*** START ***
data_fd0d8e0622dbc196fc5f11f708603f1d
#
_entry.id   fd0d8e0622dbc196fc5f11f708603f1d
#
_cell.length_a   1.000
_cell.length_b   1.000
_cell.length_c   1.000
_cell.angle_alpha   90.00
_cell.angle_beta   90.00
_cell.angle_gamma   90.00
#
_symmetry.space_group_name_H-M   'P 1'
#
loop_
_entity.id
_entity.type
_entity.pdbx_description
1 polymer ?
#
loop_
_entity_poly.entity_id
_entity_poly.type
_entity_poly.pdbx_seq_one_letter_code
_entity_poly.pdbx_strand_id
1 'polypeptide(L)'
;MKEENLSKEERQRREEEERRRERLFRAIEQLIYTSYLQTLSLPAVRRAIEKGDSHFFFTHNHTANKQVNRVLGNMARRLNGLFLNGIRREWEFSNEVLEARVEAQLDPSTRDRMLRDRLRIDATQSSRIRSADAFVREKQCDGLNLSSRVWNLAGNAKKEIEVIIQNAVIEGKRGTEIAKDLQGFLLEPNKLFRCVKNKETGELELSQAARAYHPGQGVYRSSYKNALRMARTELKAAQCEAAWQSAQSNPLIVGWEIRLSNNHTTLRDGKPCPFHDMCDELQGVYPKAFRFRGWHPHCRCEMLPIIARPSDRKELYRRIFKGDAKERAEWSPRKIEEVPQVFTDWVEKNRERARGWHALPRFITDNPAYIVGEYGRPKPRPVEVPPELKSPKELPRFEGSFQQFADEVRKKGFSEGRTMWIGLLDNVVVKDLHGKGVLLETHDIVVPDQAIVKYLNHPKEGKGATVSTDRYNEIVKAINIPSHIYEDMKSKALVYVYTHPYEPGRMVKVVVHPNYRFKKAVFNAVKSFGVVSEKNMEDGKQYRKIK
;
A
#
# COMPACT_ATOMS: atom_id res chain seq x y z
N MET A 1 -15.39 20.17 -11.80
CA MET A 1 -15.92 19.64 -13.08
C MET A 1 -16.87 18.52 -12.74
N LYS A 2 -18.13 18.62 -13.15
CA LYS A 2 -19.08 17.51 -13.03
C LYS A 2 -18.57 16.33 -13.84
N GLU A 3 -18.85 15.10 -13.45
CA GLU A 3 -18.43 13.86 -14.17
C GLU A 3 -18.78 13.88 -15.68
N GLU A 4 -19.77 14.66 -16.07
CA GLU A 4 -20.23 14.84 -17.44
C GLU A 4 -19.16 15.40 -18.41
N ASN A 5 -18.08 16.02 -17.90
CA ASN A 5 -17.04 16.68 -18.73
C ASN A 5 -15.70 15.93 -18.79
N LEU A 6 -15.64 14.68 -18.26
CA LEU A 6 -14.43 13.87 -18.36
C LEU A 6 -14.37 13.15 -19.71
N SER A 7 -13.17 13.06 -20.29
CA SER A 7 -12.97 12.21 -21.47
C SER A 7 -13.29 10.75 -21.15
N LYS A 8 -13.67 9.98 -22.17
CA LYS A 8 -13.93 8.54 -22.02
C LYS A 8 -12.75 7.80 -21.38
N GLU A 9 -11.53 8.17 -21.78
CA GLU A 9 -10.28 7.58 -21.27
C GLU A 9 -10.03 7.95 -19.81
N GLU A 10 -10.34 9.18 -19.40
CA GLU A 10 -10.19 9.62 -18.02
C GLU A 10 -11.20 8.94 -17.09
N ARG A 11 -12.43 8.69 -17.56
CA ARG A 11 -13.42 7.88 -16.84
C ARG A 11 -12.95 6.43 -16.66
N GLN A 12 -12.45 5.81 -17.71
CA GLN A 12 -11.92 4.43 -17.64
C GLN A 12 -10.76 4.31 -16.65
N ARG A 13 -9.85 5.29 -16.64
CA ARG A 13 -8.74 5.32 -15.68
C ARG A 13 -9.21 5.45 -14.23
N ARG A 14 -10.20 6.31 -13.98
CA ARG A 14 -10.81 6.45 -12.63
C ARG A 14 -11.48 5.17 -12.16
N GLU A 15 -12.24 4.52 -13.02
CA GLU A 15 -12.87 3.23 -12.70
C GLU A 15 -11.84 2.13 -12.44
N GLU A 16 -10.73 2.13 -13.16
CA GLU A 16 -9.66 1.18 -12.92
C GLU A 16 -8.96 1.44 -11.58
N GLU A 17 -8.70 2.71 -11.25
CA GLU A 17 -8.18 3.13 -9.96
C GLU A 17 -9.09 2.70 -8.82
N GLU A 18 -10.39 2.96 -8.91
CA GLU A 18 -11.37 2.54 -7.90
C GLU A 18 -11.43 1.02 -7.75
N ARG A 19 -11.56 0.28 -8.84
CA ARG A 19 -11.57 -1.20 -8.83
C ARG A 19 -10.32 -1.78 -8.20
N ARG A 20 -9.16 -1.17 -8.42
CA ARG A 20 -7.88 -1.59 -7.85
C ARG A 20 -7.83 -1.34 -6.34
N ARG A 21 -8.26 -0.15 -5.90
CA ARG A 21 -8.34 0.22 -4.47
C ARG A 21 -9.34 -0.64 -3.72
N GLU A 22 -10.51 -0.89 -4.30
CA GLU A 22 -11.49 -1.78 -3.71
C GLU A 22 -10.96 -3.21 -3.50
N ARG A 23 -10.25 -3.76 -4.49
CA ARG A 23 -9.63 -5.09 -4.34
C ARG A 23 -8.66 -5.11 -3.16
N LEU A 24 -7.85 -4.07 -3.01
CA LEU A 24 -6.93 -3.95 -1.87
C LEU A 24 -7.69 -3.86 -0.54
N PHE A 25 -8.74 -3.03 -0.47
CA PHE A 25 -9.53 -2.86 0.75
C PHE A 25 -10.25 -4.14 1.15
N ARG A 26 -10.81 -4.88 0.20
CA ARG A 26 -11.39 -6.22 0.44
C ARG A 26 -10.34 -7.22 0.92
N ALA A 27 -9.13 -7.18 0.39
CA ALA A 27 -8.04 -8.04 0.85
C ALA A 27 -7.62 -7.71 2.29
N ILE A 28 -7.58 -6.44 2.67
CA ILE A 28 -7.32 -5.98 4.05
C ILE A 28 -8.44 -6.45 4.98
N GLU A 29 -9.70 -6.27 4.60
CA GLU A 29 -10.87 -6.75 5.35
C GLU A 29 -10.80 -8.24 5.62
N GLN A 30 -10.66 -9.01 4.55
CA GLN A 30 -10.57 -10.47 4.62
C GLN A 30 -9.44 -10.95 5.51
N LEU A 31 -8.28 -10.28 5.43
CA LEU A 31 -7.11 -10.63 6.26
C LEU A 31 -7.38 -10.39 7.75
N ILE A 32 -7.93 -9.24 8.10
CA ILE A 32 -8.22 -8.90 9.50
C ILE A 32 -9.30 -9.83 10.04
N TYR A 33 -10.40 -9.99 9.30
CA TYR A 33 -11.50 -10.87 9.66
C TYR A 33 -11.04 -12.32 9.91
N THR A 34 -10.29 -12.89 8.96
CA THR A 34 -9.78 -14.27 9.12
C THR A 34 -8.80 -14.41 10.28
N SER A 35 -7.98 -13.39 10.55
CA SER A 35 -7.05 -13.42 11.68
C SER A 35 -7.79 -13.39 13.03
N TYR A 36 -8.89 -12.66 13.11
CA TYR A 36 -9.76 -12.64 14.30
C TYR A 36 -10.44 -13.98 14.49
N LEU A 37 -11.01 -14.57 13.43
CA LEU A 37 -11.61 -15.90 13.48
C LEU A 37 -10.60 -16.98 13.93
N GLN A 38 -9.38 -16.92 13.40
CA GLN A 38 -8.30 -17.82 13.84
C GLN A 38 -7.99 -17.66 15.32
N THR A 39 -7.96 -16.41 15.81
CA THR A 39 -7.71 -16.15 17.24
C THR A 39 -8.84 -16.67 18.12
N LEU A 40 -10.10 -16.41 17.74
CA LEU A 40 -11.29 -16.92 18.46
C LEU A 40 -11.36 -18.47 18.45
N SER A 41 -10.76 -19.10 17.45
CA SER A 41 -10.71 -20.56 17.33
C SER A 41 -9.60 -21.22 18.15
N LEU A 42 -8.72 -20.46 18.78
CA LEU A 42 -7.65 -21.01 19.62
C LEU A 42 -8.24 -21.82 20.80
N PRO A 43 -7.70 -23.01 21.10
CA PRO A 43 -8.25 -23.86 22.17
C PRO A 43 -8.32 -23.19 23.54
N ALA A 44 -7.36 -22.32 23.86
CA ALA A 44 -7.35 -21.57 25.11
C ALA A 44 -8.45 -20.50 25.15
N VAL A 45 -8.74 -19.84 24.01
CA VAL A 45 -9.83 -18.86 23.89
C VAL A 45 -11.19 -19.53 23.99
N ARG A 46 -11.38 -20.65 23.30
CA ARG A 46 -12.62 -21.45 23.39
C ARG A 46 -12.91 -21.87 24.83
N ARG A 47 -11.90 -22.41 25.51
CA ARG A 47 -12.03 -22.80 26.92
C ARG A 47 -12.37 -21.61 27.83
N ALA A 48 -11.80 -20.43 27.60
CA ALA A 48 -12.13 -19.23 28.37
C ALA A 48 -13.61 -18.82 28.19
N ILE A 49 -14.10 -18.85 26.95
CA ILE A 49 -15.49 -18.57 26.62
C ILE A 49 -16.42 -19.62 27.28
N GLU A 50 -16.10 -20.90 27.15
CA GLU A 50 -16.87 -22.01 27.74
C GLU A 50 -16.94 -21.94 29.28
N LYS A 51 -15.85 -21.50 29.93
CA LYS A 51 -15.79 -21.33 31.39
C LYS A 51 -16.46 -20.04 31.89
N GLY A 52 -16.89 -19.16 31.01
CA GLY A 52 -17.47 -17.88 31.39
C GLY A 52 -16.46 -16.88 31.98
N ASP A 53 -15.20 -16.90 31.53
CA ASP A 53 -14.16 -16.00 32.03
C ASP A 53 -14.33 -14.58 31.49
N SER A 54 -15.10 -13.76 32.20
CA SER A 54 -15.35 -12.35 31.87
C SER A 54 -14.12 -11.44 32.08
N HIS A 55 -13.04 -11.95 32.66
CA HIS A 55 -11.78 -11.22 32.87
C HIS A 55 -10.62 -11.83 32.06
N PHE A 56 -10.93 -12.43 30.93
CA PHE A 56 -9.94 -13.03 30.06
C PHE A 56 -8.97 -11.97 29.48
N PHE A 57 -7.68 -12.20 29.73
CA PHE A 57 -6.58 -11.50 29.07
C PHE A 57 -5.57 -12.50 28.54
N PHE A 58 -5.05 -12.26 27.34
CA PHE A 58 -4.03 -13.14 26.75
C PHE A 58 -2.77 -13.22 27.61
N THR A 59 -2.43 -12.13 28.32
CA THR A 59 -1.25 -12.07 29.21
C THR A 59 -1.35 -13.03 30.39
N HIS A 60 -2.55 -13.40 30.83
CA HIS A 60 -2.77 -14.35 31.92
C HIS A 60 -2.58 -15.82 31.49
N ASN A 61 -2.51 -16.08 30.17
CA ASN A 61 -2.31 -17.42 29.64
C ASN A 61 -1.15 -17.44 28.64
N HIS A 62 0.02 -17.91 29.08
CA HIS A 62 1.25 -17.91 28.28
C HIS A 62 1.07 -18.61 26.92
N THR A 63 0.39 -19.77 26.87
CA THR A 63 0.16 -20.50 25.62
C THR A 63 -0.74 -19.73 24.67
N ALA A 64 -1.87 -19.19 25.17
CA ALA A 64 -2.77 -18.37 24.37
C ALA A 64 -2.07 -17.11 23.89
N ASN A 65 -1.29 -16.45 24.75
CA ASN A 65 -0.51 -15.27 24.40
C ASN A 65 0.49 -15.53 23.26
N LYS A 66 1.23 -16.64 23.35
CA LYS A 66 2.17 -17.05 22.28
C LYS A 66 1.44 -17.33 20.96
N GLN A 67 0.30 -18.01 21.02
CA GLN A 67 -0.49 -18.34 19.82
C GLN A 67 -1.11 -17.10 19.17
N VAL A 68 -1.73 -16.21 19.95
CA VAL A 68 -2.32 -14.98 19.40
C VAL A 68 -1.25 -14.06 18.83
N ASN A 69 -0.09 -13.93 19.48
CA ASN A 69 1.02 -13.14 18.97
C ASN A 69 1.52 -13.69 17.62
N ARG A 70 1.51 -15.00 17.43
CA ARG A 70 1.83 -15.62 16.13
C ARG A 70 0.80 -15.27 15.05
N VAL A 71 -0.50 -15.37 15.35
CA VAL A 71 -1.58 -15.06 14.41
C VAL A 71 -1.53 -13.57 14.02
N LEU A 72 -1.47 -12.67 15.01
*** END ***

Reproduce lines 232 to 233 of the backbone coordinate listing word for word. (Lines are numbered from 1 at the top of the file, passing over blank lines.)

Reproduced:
N VAL A 68 -1.73 -16.21 19.95
CA VAL A 68 -2.32 -14.98 19.40